dc.description.abstractThe creation of the seadrome is indispensable in the interests of aviation, but, as its utility only arises when it is moored on the High Seas, the very mention of it has started the pens of jurists in much the same way as did the first appearance of aircraft. The crux of the whole matter is that the construction by one nation of a seadrome on the High Seas is a violation of the recognised principle of International Law that no nation can claim jurisdiction over the High Seas which will exclude an equal jurisdiction by every other nation. It may be that its construction is not legitimate but the interests of aviation must, in this case, prevail. The basis of discussion, therefore, must be that a seadrome can be constructed, but if that is so what is its legal position? Is it under the sovereignty of the State which constructed it? Is it to be regarded as the exclusive territory of that State: Can the aircraft of other nations be precluded from using it? Those are but a few of the questions to which its construction gives rise.en
dc.description.abstractThe seadrome has to be regarded as sui generis. It is not an "island" in the true sense of the word for, at the First Conference for the Codification of International Law, an island was thus defined:- "Une ile est une étendue de terre, entourée d'eau, qui strouve dune maniére permanente au-dessus de la marée haute."en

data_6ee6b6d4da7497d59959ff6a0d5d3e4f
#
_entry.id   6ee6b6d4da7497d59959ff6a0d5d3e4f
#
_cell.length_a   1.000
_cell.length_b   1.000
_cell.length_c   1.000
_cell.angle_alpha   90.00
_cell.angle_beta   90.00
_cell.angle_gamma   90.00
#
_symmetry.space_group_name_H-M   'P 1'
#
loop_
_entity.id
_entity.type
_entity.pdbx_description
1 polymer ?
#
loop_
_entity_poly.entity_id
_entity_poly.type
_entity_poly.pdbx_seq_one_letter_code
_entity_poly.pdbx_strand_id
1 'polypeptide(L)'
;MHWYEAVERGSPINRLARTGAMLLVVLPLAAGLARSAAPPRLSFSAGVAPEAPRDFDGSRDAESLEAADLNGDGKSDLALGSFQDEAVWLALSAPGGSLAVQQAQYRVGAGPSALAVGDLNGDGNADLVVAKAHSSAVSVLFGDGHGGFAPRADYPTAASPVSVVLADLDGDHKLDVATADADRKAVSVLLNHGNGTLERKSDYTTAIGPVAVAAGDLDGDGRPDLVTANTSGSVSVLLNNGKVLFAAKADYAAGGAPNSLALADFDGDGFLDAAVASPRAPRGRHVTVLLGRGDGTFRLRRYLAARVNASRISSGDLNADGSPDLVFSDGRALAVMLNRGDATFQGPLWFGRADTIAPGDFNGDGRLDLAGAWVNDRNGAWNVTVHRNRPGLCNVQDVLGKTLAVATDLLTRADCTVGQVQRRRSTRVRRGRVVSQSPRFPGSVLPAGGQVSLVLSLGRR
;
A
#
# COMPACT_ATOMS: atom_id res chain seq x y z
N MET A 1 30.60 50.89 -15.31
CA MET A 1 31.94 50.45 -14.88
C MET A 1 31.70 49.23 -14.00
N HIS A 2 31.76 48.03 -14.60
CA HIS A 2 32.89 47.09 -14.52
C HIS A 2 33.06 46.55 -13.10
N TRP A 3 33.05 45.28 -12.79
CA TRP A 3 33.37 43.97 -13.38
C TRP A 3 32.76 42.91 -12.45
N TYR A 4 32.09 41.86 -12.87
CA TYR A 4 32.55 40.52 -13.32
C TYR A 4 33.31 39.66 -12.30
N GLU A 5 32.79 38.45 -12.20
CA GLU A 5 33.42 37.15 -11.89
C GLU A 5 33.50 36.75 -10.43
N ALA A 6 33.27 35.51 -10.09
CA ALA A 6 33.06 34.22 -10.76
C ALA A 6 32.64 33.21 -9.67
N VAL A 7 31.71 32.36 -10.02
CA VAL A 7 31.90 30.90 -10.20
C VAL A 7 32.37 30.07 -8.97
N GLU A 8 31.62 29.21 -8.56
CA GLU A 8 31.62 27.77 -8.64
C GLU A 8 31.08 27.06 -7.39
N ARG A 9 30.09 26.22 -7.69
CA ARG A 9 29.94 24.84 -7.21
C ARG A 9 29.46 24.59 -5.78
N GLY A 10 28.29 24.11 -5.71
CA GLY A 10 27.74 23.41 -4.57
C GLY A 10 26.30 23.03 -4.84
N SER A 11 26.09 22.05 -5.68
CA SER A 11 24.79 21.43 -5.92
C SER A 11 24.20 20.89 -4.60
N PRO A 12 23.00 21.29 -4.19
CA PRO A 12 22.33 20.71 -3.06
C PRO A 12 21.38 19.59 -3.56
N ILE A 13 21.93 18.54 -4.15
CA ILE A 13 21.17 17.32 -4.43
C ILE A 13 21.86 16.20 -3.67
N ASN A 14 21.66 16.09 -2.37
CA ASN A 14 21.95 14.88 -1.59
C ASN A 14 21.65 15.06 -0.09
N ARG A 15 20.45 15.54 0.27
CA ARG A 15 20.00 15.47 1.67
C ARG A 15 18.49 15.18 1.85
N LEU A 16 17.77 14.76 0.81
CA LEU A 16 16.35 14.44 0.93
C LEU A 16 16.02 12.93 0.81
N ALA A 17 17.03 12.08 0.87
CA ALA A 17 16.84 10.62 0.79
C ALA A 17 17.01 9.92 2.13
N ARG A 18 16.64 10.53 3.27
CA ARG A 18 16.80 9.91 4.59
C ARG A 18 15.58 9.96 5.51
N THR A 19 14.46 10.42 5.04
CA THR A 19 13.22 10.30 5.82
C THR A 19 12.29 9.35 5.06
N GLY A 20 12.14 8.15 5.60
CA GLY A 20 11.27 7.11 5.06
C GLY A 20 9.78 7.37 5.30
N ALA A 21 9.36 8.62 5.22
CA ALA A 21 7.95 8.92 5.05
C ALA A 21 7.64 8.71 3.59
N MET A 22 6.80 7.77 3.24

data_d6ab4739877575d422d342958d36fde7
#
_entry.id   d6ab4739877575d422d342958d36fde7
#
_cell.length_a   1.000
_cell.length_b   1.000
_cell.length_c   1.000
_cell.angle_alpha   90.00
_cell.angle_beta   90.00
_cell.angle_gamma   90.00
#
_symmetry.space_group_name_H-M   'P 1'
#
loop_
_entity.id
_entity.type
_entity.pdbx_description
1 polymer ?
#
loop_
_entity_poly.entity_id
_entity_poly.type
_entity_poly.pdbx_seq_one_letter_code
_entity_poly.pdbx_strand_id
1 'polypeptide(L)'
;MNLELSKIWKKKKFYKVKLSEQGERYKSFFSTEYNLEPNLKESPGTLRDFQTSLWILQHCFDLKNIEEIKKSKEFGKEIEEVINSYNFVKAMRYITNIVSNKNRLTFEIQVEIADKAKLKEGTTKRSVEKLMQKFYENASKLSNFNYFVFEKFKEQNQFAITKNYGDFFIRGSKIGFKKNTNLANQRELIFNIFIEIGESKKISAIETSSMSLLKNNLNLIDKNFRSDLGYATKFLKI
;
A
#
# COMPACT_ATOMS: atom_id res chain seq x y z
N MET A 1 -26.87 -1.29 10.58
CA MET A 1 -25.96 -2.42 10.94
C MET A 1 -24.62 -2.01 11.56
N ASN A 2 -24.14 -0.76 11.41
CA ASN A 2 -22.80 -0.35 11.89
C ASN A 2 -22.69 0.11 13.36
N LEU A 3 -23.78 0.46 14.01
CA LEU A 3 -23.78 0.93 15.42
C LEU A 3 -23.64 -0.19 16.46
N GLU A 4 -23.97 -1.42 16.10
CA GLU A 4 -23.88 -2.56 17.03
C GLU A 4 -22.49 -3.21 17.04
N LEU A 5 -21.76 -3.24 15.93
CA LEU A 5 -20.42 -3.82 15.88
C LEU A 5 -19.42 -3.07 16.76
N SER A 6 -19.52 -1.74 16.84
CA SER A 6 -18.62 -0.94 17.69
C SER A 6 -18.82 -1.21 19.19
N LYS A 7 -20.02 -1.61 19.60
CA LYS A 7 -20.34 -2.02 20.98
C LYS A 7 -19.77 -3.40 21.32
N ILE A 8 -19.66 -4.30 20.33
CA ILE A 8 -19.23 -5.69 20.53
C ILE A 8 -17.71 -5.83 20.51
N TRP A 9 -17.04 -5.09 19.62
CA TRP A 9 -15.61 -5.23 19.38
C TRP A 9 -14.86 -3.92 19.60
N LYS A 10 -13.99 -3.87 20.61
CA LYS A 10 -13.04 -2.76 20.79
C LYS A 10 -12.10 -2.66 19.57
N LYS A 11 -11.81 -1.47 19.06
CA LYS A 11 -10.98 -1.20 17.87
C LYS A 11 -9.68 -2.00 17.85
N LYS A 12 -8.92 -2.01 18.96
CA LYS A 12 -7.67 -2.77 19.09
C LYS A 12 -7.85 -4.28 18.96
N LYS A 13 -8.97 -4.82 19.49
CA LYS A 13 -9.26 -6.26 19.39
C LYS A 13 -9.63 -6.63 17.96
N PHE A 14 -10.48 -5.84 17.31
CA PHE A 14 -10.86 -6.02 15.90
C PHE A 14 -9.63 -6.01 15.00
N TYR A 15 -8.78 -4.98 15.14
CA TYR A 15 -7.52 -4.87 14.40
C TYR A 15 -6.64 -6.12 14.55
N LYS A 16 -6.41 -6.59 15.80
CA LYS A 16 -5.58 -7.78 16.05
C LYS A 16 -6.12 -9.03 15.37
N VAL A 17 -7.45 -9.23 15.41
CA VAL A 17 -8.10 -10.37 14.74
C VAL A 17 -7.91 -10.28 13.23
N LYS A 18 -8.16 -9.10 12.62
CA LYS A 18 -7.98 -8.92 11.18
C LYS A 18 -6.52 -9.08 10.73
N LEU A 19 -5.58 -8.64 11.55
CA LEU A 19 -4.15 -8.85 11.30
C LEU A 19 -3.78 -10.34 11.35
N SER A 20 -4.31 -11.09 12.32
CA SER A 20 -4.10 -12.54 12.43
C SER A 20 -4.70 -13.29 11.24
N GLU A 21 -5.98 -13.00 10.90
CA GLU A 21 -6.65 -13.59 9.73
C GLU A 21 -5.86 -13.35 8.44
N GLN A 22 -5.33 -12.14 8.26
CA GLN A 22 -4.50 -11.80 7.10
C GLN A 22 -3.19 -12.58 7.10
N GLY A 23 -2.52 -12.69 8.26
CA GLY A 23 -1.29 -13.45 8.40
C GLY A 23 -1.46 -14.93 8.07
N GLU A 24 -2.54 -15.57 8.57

dc.description.abstractFloating structures of the nature of the seadrome were expressly referred to as falling outwith the scope of that definition. So also, from its very nature, the seadrome cannot fall within the definitions of a "ship ". It has characteristics of both the island and the ship but it is neither one nor the other.en
dc.description.abstractIt is not my intention to examine in detail the views which have been expressed as to the legal posit: :ion of "L'île flottante ". They are many and one can hardly find agreement on any point. Dr Sandiford supports the theories of the Comité Juridique International de l'Aviation in giving the entire ownership and control to the state which constructed it. M. Giannini and M. de Fonsega Hermes go to the opposite extreme by denying ownership and control to any one country and putting the control under the League of Nations. One thing is certain. The seadrome must be free to all nations and its ownership and control must be regulated by international agreement. More justice will be done by denying the right of States to create additional national territorz by way of erecting seadromes than by permitting them to do so, and I consider that the seadrome should be under the control of an International Commission. Thim would be in the best interest of all concerned. In any event, in time of war, the seadrome must be neutral territory, for it is unthinkable that it could ever be regarded as belligerent territory.en
dc.description.abstractThe seadrome presents many interesting internat: :ional legal problems and one could enlarge upon the points which I have Ilust raised. That is not my intention. .I have mentioned them only to show that, great as has been the development of the law in relation to aircraft in the past, it is not Complete. It will be for future generations to add to the foundation which i have endeavoured to lay by writing a thesis on the subject at this time.en
dc.publisherThe University of Edinburghen
dc.relation.ispartofAnnexe Thesis Digitisation Project 2019 Block 22en
dc.relation.isreferencedbyen
dc.titleThe development of the law in relation to aircraften
dc.typeThesis or Dissertationen
dc.type.qualificationlevelDoctoralen
dc.type.qualificationnamePhD Doctor of Philosophyen